Want to add some fun and a great bit of realism to your layout? Consider adding model railroad signals. Watch as modeler and DCC expert, Steve Barkley, describes how a signal driver card operates your model railroad signals system. Actually, they operate like a decoder for your signaling system. Steve grew up in the 1950s watching the Northern Pacific railroad operate semaphores to give a green (Go), yellow (Proceed with Caution) or red (Stop) signal to oncoming trains. He wanted the same kind of realism for his NP layout which models from Livingston to Billings, Montana. He found some DCC companies manufacture signal driver cards that operate either colored lights or semaphore systems. Choose the model railroad signals system that’s right for your railroad in the era in which you model and get ready for an added texture of realism for your pike!
Chuck Hitchcock’s HO scale model of the Argentine Division of Santa Fe Railway was a truly innovative layout for its time. Chuck’s focus on the urban surroundings of industrial Kansas City in 1953 paved the way for future modelers to create similarly breathtaking cityscapes. In this segment, Allen Keller walks you through a typical runWatch Now >>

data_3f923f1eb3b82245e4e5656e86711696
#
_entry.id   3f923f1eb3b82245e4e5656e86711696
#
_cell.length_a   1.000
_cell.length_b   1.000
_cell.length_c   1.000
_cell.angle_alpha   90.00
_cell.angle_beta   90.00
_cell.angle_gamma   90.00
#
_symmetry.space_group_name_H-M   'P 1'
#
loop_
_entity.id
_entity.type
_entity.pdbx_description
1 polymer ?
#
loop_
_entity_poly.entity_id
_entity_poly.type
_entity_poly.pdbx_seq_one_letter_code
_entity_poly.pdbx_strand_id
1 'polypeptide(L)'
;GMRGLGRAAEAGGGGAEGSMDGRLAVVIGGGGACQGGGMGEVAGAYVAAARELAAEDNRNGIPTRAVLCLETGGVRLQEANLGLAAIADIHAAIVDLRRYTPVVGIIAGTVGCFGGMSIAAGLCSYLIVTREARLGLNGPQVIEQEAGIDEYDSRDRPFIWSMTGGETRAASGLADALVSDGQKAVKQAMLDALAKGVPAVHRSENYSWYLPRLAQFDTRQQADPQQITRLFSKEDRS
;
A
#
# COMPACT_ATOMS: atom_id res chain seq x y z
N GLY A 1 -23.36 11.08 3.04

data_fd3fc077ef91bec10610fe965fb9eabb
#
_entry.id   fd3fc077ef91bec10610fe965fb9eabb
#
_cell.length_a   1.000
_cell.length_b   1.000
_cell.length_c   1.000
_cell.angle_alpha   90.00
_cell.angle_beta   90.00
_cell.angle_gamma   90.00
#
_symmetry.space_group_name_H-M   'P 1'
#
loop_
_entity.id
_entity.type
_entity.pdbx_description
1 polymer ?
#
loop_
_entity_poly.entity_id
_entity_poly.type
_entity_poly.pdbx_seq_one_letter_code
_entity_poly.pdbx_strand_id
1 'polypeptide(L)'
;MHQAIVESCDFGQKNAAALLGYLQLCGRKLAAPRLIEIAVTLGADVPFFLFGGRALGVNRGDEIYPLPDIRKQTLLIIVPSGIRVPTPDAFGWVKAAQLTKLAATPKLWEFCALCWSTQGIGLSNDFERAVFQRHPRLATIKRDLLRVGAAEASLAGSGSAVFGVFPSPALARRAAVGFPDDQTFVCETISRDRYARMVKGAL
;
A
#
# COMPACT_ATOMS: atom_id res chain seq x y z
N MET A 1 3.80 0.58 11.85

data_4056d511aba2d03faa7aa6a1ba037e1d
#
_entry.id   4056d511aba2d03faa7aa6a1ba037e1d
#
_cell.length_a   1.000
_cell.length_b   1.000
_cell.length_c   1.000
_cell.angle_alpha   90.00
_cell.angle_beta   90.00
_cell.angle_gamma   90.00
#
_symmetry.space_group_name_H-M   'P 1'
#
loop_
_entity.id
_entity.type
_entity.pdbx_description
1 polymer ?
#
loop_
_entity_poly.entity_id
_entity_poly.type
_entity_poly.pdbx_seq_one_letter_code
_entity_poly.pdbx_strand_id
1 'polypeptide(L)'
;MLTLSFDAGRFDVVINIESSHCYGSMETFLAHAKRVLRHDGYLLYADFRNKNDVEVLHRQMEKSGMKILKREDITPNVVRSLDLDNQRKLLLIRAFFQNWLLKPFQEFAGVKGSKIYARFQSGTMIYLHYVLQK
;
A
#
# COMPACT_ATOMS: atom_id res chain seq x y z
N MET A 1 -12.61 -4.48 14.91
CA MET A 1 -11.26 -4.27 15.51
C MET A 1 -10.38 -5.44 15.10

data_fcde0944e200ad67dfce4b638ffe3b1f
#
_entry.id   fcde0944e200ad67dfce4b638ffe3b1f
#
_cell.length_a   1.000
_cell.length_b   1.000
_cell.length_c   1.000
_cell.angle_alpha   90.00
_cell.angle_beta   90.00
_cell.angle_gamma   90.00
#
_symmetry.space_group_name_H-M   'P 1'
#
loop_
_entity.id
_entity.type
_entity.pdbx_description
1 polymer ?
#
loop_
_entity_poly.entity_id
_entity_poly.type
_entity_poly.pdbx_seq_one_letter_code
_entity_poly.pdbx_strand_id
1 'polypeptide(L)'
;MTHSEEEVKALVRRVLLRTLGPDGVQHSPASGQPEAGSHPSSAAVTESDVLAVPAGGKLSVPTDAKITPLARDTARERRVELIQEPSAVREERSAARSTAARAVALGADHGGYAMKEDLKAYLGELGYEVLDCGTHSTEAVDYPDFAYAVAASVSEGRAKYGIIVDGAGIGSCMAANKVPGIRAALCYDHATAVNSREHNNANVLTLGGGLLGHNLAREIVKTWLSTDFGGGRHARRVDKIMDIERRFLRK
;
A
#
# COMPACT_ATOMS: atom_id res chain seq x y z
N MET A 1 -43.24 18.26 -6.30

Dick worked for a phone company for many years, so it’s no wonder why his model railroad wiring is so precise and neat. He paid special attention to the utility poles on the Hoosac Valley model railroad and developed fine skills when it comes to making them. Scratchbuilding Utility Poles In the conclusion of theWatch Now >>
Detection systems are an important part of building a model railroad because they determine whether or not a section of the line is occupied or not. In this segment, Allen Keller sits down with Soo Line signal maintainer, Bill Pistello to discuss the process of building a detection system as well their passion for modelWatch Now >>
As part of his research on the Conrail New Jersey Division, expert modeler Matt Snell carefully studies photographs before weathering model trains for his layout. Model railroad weathering usually is more subtle than most modelers apply, so he uses some unconventional materials and techniques which he shows MRA’s Allen Keller in this final episode onWatch Now >>